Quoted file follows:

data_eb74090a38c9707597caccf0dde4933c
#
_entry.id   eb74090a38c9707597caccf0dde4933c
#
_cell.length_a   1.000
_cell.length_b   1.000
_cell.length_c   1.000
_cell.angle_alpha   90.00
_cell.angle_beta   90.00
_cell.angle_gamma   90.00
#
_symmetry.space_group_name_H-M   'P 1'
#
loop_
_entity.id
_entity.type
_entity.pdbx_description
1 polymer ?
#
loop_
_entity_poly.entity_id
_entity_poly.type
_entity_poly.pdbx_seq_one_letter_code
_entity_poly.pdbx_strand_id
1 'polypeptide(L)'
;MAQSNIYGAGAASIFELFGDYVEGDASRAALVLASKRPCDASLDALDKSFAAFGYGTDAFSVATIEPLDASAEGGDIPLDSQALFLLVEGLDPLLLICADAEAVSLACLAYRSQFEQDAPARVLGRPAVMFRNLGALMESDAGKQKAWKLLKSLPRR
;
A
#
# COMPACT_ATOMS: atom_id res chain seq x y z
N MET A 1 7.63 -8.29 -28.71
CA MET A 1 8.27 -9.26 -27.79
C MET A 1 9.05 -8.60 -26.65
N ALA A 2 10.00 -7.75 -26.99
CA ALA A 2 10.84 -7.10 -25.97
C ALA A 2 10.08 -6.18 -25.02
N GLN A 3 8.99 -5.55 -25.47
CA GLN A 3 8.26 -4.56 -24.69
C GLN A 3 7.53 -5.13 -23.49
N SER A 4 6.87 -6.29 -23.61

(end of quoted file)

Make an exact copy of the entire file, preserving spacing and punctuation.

data_eb74090a38c9707597caccf0dde4933c
#
_entry.id   eb74090a38c9707597caccf0dde4933c
#
_cell.length_a   1.000
_cell.length_b   1.000
_cell.length_c   1.000
_cell.angle_alpha   90.00
_cell.angle_beta   90.00
_cell.angle_gamma   90.00
#
_symmetry.space_group_name_H-M   'P 1'
#
loop_
_entity.id
_entity.type
_entity.pdbx_description
1 polymer ?
#
loop_
_entity_poly.entity_id
_entity_poly.type
_entity_poly.pdbx_seq_one_letter_code
_entity_poly.pdbx_strand_id
1 'polypeptide(L)'
;MAQSNIYGAGAASIFELFGDYVEGDASRAALVLASKRPCDASLDALDKSFAAFGYGTDAFSVATIEPLDASAEGGDIPLDSQALFLLVEGLDPLLLICADAEAVSLACLAYRSQFEQDAPARVLGRPAVMFRNLGALMESDAGKQKAWKLLKSLPRR
;
A
#
# COMPACT_ATOMS: atom_id res chain seq x y z
N MET A 1 7.63 -8.29 -28.71
CA MET A 1 8.27 -9.26 -27.79
C MET A 1 9.05 -8.60 -26.65
N ALA A 2 10.00 -7.75 -26.99
CA ALA A 2 10.84 -7.10 -25.97
C ALA A 2 10.08 -6.18 -25.02
N GLN A 3 8.99 -5.55 -25.47
CA GLN A 3 8.26 -4.56 -24.69
C GLN A 3 7.53 -5.13 -23.49
N SER A 4 6.87 -6.29 -23.61